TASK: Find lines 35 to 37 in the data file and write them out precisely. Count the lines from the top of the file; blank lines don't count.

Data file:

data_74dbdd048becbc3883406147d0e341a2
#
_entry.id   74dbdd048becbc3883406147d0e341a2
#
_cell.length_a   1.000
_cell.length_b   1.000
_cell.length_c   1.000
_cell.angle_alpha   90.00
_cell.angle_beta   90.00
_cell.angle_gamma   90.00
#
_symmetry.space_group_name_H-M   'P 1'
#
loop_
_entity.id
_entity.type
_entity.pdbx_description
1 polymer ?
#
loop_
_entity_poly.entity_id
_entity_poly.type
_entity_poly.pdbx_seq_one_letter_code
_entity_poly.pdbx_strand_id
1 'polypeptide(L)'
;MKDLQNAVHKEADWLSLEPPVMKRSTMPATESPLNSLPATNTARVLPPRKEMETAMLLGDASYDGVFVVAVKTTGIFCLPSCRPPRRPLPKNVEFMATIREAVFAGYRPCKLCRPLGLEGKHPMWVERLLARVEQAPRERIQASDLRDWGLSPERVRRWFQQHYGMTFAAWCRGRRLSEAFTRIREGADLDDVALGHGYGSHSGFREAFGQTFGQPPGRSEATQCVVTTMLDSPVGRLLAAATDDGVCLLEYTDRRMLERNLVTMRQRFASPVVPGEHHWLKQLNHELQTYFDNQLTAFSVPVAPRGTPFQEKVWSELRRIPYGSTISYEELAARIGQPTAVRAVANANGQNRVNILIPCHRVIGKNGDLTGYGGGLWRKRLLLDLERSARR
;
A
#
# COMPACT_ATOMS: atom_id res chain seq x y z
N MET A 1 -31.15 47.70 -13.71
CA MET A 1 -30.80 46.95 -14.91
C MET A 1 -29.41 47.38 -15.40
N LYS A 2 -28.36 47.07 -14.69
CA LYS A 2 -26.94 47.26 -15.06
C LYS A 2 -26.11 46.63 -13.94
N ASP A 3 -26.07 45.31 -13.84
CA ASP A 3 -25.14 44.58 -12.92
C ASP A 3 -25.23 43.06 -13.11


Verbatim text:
CA LYS A 2 -26.94 47.26 -15.06
C LYS A 2 -26.11 46.63 -13.94
N ASP A 3 -26.07 45.31 -13.84